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Alcohol: minimum pricing

Published Thursday, August 29, 2019

This Briefing Paper looks at the minimum pricing of alcohol.

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The debate about a minimum price for alcohol has been prompted by concerns about high levels of drinking, its effect on public health and public order, and a widespread belief that most of the alcohol that contributes to drunken behaviour is irresponsibly priced and sold.

One policy option is to set a minimum price per unit of alcohol (MUP). Another is to ban the sale of alcohol below cost price (the level of alcohol duty plus VAT). 

Licensing policy in Scotland

Alcohol licensing is a devolved matter. In June 2012, the Scottish Government passed the Alcohol (Minimum Pricing) Scotland Act 2012. The Act amended the Licensing (Scotland) Act 2005 and paved the way for the introduction of MUP. The Scottish Whisky Association unsuccessfully challenged the legislation in the European and Scottish courts.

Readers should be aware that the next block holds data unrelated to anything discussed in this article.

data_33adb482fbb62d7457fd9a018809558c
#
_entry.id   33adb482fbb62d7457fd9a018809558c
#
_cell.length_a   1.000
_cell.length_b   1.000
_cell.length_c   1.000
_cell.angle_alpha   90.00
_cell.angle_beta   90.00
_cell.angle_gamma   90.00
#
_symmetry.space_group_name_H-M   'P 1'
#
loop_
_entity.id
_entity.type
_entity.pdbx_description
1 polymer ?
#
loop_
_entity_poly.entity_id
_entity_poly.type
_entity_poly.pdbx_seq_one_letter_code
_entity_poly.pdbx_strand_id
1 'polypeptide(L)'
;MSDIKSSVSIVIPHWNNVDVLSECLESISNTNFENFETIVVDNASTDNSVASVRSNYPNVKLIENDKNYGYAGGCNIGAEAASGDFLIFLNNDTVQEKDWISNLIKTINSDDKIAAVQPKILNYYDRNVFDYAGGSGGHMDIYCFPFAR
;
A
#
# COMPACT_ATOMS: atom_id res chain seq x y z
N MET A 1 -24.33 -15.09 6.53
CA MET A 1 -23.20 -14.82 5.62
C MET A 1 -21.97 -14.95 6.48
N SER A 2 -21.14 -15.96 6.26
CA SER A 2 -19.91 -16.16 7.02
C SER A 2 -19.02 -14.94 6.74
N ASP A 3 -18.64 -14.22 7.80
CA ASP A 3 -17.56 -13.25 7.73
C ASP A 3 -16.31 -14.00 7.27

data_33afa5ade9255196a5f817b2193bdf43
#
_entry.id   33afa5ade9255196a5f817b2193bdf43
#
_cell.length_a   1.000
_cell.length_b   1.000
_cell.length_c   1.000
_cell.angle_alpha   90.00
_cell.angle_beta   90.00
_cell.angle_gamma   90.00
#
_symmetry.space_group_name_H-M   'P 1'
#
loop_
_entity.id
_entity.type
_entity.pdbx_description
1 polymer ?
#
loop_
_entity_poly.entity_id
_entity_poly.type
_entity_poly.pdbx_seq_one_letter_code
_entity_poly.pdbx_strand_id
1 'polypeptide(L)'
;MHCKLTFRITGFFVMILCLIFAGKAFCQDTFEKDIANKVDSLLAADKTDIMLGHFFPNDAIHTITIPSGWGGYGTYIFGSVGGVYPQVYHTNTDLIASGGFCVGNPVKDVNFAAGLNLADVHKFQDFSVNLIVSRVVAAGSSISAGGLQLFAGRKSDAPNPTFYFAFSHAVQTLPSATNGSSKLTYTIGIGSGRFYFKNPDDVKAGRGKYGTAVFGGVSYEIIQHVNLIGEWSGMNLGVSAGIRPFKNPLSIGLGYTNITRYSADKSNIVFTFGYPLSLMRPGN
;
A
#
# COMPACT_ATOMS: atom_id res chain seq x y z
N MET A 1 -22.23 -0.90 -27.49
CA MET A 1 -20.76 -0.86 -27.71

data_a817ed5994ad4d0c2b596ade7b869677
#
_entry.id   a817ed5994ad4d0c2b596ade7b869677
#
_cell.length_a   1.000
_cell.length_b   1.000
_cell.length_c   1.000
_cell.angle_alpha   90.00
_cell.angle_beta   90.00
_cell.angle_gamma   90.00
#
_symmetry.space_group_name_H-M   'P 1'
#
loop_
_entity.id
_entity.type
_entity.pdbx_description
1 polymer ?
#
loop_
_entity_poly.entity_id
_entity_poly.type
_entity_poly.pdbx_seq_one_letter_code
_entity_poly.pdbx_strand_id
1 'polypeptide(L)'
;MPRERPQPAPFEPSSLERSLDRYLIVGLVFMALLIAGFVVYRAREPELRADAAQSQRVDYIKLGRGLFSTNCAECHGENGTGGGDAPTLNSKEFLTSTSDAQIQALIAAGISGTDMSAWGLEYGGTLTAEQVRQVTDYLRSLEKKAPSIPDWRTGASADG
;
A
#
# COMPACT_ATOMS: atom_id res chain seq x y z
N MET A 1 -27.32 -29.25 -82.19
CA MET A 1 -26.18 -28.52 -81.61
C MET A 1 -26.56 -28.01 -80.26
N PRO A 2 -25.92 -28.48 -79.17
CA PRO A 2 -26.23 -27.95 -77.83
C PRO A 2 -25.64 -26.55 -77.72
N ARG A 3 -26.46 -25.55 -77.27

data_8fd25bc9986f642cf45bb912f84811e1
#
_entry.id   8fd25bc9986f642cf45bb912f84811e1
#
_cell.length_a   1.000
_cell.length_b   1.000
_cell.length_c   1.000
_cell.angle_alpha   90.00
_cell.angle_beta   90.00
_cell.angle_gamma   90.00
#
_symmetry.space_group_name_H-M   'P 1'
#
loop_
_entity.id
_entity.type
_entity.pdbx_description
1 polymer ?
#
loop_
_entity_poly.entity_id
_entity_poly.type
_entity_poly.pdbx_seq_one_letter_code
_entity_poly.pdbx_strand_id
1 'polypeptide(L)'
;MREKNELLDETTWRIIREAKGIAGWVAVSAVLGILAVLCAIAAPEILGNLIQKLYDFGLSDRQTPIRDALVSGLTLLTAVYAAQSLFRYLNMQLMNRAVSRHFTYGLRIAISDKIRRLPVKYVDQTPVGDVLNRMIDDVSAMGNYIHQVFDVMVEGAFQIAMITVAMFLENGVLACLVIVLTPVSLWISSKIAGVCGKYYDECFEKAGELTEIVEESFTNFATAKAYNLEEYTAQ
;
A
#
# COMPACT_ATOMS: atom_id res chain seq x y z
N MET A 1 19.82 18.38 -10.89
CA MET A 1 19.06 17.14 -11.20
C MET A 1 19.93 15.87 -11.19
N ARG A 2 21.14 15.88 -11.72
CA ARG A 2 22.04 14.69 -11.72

A minimum price of 50p per unit has been in place since 1 May 2018.

Licensing policy in England and Wales

A ban on selling alcohol below the level of alcohol duty plus VAT has been in place since 28 May 2014. This was introduced through the Licensing Act 2003 (Mandatory Conditions) Order 2014.

In July 2019, the Government said: "There are currently no plans to implement minimum unit pricing in England. However, we will keep this under review as evidence emerges from Scotland".

Public health policy in Wales 

The Public Health (Minimum Price for Alcohol)(Wales) Act 2018 received Royal Assent on 9 August 2018. The Act enables the introduction of MUP on public health grounds, an area within the Welsh Assembly’s legislative competence. An MUP of 50p is expected to come into force in early 2020.

Commons Briefing papers SN05021

Author: John Woodhouse

Topic: Licensing

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